At the end of a strong year with a five percent uptick in attendance, the post-Christmas box office fell off. With no new “Star Wars” installment, year-end grosses were down around $9 million from $195 million last year.
D.C. Comics’ latest offering “Aquaman” (Warner Bros.) is the easy winner this weekend. Its $51 million is nearly double the second-best “Mary Poppins Returns” (Disney), and its holiday-boosted drop of 23 percent (at this time of year, many second-weekend films hold or increase) put it in position to be the only December release this year to pass $300 million. Both 2017 movies “Star Wars: The Force Awakens” and “Jumanji: Welcome to the Jungle” scored over $400 million.
This comparative weakness to last year means that 2019 will start with a shortfall. M. Night Shyamalan’s “Glass” (Universal) on January 18 could perform well, but February has to compete with 2018’s massive “Black Panther.”
“Aquaman” on its second weekend grossed slightly less than “Force Awakens” did on its third. And it barely beat the second weekend of “Jumanji,” which in turn did about the same as this year’s D.C. Comics holiday release (and jumped 38 percent from its opening weekend). Still, as dominant as D.C. and Marvel movies are, they don’t usually go at Christmas. Obviously, it’s hard to top the last three years, with “Star Wars” entries and the Hobbit trilogy, and Marvel gave it a good try.
“Aquaman” might have persevered even against “Solo: A Star Wars Story,” because the Star Wars franchise is no longer a big deal in most of the world. “Aquaman” has already grossed $560 million overseas. With Italy and Japan still to open, it will easily total more than $1 billion worldwide. And because it looks headed for a 70 percent or better foreign share, if “Aquaman” grosses over $700 million worldwide, it will be the second-ranked foreign release for 2018, after “Avengers: Infinity Wars.” That would mean besting “Black Panther,” the top domestic release this year.
On the domestic side, with a projected domestic gross around $325 million, “Aquaman” would come in fifth, behind two Marvel and one Pixar title as well as “Jurassic World.” It would also in adjusted fall short of at least ten previous D.C. Comics titles.
None of this is to say “Aquaman” isn’t huge. With its foreign take in particular, its a major success. But it’s not bolstering the domestic season box office take.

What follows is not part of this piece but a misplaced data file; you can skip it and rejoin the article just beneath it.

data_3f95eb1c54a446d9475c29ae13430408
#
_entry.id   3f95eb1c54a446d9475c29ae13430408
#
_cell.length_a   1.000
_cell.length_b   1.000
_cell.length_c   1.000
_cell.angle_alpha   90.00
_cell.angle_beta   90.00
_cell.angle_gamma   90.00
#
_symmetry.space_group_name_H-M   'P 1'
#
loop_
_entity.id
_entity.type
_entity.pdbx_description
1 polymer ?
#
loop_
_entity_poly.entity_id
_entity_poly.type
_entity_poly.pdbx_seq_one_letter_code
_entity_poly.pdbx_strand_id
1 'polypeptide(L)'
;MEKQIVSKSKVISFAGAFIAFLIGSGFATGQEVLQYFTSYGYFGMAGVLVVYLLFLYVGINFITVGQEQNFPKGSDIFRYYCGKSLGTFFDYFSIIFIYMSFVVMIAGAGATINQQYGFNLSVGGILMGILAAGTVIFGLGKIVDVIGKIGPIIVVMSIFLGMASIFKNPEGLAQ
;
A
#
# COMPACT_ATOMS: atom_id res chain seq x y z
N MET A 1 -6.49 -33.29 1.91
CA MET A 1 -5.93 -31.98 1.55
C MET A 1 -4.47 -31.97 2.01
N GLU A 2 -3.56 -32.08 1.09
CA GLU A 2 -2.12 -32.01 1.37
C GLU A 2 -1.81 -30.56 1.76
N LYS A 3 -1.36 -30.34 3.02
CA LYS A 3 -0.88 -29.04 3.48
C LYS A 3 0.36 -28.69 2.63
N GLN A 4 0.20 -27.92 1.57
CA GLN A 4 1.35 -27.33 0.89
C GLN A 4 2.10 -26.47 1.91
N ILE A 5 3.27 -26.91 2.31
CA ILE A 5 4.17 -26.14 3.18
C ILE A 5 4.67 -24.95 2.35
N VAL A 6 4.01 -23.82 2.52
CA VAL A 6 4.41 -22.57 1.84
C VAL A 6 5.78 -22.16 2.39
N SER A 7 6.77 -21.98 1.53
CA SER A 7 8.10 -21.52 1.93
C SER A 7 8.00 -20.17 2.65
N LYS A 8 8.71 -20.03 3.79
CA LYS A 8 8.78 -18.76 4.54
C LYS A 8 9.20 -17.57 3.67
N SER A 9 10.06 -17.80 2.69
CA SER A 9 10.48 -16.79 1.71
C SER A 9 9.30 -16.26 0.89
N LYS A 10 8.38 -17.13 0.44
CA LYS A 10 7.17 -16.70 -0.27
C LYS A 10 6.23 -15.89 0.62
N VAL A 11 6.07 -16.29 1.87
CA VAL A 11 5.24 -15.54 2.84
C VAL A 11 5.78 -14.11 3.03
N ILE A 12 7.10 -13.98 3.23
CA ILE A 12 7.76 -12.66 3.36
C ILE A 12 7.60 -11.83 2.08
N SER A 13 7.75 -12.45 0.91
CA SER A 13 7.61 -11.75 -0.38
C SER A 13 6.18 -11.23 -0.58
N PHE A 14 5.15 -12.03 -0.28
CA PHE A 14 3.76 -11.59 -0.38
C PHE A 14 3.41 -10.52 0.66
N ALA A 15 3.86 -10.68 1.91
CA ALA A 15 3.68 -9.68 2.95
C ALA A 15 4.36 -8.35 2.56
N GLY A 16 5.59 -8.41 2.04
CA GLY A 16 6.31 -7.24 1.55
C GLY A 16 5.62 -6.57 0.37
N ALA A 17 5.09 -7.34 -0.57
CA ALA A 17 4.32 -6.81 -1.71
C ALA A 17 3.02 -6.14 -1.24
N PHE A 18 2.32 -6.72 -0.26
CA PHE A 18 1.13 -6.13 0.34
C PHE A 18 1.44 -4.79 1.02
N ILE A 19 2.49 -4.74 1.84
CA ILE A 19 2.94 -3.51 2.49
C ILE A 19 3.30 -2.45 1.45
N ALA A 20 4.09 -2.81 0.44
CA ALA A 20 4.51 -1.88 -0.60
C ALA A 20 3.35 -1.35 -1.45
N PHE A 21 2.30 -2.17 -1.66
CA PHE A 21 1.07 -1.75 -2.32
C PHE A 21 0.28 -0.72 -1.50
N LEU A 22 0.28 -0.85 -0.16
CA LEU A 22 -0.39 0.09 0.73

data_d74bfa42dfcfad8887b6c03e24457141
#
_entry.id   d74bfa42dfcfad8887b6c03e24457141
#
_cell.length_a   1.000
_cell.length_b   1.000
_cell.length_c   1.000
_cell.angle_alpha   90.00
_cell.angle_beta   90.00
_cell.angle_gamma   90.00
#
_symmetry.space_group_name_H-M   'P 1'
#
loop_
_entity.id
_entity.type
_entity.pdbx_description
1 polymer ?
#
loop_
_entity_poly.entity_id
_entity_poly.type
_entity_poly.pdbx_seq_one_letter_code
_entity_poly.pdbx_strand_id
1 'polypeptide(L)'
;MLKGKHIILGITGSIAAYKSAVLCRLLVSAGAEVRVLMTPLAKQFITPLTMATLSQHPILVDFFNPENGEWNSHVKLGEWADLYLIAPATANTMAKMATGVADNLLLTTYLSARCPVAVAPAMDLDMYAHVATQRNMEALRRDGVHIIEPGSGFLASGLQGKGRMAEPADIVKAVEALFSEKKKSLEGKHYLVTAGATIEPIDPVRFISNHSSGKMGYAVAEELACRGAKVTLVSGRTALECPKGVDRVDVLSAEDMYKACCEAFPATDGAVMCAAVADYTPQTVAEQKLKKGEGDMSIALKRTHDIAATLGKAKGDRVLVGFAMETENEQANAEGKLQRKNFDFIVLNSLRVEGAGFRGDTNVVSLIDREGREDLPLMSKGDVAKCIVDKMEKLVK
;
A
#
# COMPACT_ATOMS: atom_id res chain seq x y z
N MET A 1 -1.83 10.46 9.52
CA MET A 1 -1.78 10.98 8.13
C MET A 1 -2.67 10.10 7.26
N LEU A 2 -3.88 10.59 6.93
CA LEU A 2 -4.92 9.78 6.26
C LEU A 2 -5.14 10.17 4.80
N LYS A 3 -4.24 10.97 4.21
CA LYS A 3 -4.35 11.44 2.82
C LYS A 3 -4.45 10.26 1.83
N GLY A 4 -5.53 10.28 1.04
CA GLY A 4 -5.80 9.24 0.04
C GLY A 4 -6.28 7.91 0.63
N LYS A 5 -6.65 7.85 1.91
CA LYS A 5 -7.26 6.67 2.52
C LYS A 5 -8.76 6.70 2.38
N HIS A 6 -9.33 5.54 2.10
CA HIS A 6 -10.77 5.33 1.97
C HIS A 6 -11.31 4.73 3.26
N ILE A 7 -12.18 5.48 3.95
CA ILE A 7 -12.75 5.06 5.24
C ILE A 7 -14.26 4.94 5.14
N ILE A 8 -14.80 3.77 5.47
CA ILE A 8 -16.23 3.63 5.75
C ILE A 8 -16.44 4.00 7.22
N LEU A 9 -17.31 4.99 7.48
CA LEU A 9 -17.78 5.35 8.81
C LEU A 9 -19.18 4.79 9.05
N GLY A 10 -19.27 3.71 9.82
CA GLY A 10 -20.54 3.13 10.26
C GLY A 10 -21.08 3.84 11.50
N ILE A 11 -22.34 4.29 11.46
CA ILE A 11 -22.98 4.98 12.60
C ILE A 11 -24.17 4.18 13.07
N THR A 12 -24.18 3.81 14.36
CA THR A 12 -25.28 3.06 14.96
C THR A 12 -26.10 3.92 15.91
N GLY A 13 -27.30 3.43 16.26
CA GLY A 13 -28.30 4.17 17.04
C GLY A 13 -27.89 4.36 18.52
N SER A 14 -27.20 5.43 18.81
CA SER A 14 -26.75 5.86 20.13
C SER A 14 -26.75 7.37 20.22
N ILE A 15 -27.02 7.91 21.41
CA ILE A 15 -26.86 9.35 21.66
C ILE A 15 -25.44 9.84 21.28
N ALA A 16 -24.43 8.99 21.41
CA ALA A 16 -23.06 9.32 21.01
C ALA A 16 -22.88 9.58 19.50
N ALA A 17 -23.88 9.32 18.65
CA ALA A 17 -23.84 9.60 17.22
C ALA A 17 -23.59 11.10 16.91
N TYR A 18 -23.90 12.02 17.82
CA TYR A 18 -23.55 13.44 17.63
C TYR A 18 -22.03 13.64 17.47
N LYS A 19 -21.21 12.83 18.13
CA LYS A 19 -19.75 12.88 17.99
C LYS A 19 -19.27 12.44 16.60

Christmas Day saw two new wide openers, “Vice” (Annapurna) and “Holmes & Watson” (Sony), which earned close to the weakest mid-week Christmas results in many years. Both movies grossed between $7 and 8 million. The last time the calendar was identical (2012), the three late openers “Django Unchained,” “Les Miserables,” and “Parental Guidance” combined grossed about $90 million for the three days. And all three held better compared to their much stronger earlier weekdays.
Neither of this year’s films should have been expected to replicate those from 2012. But even granting them some slack, they are not impressive. “Holmes” started stronger, based on the previous appeal of the Will Farrell-John C. Reilly combo. After it beat “Vice” by $1.7 million, terrible late reviews and audience disdain (rock bottom D- Cinemascore) led to a quick drop. The comedy ended up at #7 for the weekend, about $500,000 below “Vice.”
Adam McKay’s political bio-comedy may lead the Golden Globe nominations, but its mixed reviews tainted its appeal which is already limited by its Liberal political slant. While it pulled ahead for the three days, it still trails “Holmes” overall by $2 million. It may have awards chances ahead, particularly in acting categories (Christian Bale and Amy Adams are strong contenders). But its estimated $60 million budget before extensive marketing plus uncertain foreign appeal place its success in doubt.
This compares poorly to the Christmas season results for McKay’s “The Big Short” which expanded three years ago at this time of year. Its ten-day (12/25-1/3) total came to over $50 million, compared to “Vice”‘s likely $25 million. (“Short” cost less than half as much.)